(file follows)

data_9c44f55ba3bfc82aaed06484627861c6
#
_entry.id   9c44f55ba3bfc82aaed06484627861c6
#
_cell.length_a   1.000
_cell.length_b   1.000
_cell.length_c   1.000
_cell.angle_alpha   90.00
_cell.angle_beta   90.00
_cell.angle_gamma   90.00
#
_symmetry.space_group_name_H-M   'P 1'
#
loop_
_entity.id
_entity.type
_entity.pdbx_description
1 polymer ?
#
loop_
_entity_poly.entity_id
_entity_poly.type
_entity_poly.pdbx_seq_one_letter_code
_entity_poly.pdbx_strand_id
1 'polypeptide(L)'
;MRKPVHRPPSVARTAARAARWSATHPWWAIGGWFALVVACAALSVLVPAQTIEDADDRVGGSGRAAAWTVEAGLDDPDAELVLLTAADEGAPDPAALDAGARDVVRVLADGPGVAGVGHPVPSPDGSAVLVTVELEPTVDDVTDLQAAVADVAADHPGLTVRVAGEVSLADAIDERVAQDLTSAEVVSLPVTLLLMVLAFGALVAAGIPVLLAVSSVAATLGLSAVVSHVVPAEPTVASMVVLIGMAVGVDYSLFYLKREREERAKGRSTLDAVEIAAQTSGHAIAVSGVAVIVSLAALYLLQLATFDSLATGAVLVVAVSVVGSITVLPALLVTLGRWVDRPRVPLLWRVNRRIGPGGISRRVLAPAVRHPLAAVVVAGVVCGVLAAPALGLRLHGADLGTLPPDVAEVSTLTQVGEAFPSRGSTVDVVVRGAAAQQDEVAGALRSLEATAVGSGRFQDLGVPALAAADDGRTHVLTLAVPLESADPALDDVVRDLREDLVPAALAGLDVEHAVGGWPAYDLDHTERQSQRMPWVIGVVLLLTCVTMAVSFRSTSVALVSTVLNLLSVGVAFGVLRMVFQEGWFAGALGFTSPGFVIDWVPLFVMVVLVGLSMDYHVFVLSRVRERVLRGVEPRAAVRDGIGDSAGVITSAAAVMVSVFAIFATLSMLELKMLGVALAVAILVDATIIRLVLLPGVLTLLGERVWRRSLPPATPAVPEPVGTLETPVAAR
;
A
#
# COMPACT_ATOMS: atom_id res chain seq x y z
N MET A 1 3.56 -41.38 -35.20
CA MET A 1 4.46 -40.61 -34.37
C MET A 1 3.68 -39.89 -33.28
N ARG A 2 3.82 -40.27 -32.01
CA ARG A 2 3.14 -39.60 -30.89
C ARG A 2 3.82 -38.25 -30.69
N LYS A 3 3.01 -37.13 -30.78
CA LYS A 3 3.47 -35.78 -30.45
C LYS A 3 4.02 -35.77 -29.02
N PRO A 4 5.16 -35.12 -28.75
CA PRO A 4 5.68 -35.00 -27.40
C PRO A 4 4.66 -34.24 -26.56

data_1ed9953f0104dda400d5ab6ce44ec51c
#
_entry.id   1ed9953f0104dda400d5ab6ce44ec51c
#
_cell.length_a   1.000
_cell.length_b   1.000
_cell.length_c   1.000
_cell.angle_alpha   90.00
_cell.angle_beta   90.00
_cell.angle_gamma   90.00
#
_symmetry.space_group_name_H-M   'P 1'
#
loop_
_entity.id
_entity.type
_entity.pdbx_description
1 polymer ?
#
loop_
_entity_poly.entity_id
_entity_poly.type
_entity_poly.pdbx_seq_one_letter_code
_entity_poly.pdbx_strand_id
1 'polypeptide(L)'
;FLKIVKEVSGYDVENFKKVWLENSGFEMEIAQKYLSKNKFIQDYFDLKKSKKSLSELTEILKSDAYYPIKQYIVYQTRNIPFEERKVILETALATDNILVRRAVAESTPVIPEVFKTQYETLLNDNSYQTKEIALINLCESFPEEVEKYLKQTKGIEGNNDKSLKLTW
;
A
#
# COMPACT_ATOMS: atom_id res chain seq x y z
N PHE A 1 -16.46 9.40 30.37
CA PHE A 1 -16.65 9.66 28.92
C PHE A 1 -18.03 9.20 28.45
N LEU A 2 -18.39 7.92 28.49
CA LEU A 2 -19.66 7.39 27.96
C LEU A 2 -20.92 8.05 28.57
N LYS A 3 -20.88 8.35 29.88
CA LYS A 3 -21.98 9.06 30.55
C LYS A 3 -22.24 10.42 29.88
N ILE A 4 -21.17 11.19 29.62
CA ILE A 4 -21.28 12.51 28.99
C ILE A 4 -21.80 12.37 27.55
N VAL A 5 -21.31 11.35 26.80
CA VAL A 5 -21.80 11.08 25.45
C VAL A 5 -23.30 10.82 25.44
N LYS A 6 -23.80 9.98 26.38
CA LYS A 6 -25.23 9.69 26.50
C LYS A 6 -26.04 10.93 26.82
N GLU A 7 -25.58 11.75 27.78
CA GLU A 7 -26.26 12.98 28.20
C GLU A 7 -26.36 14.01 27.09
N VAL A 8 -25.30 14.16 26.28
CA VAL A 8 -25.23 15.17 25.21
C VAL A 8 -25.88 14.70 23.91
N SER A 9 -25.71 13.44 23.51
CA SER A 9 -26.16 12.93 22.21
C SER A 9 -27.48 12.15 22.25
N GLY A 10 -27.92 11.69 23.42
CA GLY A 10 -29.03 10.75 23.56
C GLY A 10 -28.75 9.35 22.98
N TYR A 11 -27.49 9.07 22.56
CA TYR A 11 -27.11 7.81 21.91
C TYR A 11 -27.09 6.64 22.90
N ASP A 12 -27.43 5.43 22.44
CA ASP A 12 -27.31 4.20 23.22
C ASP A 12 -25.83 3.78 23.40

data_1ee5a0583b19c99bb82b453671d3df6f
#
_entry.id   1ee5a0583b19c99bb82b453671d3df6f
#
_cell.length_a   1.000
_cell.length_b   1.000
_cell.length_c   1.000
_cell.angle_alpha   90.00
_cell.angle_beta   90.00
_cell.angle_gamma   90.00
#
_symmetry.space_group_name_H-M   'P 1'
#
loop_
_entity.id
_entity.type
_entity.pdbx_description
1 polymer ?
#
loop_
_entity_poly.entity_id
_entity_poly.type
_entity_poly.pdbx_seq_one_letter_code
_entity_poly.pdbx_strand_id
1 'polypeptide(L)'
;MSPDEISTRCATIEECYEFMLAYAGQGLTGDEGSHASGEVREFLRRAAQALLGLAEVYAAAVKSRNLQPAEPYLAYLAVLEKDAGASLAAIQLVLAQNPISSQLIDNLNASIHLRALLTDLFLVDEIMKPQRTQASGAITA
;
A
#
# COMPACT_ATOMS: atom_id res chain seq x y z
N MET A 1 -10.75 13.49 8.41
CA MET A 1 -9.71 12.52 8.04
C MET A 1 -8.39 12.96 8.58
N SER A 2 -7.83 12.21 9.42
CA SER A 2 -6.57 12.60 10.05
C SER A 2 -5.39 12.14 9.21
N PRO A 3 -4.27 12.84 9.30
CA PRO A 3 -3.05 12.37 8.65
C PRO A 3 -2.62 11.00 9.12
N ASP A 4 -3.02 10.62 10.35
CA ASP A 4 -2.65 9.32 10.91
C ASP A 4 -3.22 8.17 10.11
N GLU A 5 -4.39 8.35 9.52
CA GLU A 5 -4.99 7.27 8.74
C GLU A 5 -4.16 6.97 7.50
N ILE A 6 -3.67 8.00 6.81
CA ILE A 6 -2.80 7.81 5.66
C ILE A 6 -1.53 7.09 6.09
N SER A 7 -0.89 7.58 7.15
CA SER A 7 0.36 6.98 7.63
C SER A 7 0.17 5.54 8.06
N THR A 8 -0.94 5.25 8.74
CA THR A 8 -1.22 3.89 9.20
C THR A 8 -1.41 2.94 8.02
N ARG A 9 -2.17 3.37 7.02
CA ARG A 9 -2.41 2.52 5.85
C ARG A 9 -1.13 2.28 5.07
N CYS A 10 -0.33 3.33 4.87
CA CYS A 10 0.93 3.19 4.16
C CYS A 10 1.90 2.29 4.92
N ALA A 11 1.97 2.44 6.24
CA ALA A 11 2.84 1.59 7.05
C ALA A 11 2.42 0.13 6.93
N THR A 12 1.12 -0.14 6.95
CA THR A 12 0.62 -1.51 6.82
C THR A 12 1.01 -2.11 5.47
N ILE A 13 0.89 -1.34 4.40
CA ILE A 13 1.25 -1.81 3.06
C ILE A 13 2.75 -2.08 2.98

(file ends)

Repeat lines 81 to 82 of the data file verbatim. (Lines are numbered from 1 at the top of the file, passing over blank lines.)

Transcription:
C LYS A 3 -22.24 10.42 29.88
N ILE A 4 -21.17 11.19 29.62